Farming without subsidies

Discussion in 'Agricultural Matters' started by Farmer Fin, Jan 6, 2019.

  1. stewart

    stewart Member

    Location:
    Bay of Plenty NZ
    Have we had this conversation before? even if we have what is the harm in re visiting it?
    Were the dairies of the day abusing their position or were farmers of the day incapable of making decisions on their future?
    I tend to go off facts and steer away from emotion and rhetoric, the facts are that the MMB was very poorly run, very inefficient and the main fact is the price increased substantially once they were disbanded, it is a great pity that post vesting day the same old fish heads that could not run the MMB effectively took over to run Milk Marque, a great opportunity was lost.
     
    Farmer Roy likes this.
  2. I don't care if there is any argument for an MMB or not, or if it was an effective organisation or not. I do not see the need for any kind of government enforced price fixing mechanism or quango to regulate the price of bloody milk. It is a completely ridiculous idea. You might as well have a marketing board that sets the retail price of bedside lights. It's mental, not needed.
     
  3. glasshouse

    glasshouse Member

    Location:
    lothians
    It didnt last long though.
    Wiseman offered a penny extra to break the board, and with the help of two or three charlatans they succeeded.
    4 yrs later the price was fecked
     
  4. lazy farmer

    lazy farmer Member

    Location:
    som/dor border
    I tend to live in the present and look to the future. Whilst learning(trying too) from my mistakes.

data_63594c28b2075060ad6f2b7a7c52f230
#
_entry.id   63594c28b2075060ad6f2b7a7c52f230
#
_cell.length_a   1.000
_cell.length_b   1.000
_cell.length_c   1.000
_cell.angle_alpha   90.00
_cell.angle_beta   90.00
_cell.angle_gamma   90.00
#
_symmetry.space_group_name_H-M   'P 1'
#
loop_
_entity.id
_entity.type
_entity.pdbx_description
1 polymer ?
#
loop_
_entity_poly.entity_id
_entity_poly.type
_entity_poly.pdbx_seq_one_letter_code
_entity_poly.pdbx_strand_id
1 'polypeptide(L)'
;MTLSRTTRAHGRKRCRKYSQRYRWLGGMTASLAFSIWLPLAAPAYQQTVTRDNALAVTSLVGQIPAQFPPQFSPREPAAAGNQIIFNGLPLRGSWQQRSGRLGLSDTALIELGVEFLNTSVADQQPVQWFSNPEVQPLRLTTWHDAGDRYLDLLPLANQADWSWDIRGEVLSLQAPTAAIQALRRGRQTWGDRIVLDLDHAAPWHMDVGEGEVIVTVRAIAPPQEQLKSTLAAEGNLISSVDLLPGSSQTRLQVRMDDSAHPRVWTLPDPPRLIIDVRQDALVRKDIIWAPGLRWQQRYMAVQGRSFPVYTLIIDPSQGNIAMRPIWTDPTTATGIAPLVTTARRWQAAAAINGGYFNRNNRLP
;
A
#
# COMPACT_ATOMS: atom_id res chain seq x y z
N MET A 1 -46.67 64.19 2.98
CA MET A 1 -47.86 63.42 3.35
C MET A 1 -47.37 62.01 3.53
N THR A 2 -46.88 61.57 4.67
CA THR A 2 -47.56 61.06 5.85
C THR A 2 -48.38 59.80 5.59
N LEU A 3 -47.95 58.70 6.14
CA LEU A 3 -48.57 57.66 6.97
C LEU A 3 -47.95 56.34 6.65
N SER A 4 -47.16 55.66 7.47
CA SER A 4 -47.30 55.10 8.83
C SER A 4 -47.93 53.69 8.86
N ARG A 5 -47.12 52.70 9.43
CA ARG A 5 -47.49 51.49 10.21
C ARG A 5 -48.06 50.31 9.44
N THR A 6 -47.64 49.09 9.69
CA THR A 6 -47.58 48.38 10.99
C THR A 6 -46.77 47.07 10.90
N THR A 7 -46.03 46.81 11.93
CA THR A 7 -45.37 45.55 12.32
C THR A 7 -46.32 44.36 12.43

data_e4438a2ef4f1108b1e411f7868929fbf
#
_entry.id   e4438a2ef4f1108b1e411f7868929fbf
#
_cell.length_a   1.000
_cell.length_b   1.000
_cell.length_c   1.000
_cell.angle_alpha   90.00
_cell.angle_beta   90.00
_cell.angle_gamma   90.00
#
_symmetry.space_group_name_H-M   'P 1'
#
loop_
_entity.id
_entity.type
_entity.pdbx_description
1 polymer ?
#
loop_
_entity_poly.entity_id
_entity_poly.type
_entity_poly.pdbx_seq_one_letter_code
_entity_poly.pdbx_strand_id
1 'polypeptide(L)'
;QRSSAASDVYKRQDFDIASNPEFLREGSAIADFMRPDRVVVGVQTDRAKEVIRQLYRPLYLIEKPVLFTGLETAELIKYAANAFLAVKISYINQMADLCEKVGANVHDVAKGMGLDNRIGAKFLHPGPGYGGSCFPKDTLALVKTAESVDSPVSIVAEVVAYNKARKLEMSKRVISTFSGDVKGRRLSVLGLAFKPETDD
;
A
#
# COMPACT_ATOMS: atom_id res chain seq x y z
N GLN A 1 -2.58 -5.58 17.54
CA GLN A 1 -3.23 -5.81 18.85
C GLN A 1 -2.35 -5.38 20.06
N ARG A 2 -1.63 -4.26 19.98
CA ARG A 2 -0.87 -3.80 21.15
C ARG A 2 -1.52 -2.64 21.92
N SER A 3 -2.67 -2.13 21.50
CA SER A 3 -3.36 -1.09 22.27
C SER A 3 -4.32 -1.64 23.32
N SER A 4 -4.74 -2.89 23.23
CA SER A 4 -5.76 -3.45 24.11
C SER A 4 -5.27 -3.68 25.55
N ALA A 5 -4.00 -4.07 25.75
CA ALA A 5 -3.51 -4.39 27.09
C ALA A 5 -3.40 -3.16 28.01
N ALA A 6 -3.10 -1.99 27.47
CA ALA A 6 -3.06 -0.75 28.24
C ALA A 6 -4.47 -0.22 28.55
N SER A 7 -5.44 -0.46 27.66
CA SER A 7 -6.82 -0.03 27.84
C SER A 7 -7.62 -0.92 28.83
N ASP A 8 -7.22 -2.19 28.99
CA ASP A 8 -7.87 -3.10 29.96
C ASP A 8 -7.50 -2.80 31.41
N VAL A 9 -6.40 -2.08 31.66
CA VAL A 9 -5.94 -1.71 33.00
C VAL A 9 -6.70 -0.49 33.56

This country and its peoples could do worse.
     
  5. glasshouse

    glasshouse Member

    Location:
    lothians
    Bedside lights are a non essential item., which can be stockpiled
    Milk is not, thats a stupid comparison.
    The milk board and the corresponding improvements in its health status played a major part in improving the health of the nation, banishing rickets to the history books.
     
    hally, Canada Farmer and jendan like this.
  6. Come off it. You are dangerously passing down the road of trying to make out milk is some kind of item of national importance. I am afraid to say that many people would quite readily prove it is not.
     
    Farmer Roy likes this.
  7. glasshouse

    glasshouse Member

    Location:
    lothians
    You obviously know nothing about the subject.
    Tb was rife in the 30,s, and milk was one of the methods of spread
    The mmb paid a premium for tb free milk which helped eradicate the disease.
     
    jendan likes this.
  8. unlacedgecko

    unlacedgecko Member

    Location:
    North Lincolnshire
    I though pasteurisation was what stopped tb in milk?
     
    mwj, Brisel, Farmer Roy and 3 others like this.
  9. glasshouse

    glasshouse Member

    Location:
    lothians
    If you had a time machine going back 50yrs
     
  10. Cowcorn

    Cowcorn Member

    Divide and conquer, the oldest trick in the book, wiseman northern milk etc took a lot more than a penny back of their suppliers once the had milk marque on the ropes. And the chance to create a large farmer owned co op was lost .
     
  11. Canada Farmer

    Canada Farmer Member

    Say that in Canada......:facepalm:
     
    FonterraFarmer likes this.
  12. Canada Farmer

    Canada Farmer Member